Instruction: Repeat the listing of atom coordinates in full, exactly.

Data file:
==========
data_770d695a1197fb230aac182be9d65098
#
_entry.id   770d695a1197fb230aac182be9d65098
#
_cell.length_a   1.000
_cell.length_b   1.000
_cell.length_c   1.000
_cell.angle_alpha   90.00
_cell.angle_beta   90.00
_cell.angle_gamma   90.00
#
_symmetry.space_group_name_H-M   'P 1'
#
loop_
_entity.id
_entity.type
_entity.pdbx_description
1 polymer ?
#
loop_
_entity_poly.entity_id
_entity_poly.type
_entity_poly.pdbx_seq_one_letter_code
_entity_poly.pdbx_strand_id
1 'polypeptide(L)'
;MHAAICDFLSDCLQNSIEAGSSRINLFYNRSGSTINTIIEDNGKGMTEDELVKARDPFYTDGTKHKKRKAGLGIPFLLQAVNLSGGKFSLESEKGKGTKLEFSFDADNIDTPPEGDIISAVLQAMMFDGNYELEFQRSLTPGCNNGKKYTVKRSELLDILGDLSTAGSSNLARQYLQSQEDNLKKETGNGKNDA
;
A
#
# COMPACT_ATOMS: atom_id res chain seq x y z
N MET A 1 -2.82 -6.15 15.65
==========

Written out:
data_770d695a1197fb230aac182be9d65098
#
_entry.id   770d695a1197fb230aac182be9d65098
#
_cell.length_a   1.000
_cell.length_b   1.000
_cell.length_c   1.000
_cell.angle_alpha   90.00
_cell.angle_beta   90.00
_cell.angle_gamma   90.00
#
_symmetry.space_group_name_H-M   'P 1'
#
loop_
_entity.id
_entity.type
_entity.pdbx_description
1 polymer ?
#
loop_
_entity_poly.entity_id
_entity_poly.type
_entity_poly.pdbx_seq_one_letter_code
_entity_poly.pdbx_strand_id
1 'polypeptide(L)'
;MHAAICDFLSDCLQNSIEAGSSRINLFYNRSGSTINTIIEDNGKGMTEDELVKARDPFYTDGTKHKKRKAGLGIPFLLQAVNLSGGKFSLESEKGKGTKLEFSFDADNIDTPPEGDIISAVLQAMMFDGNYELEFQRSLTPGCNNGKKYTVKRSELLDILGDLSTAGSSNLARQYLQSQEDNLKKETGNGKNDA
;
A
#
# COMPACT_ATOMS: atom_id res chain seq x y z
N MET A 1 -2.82 -6.15 15.65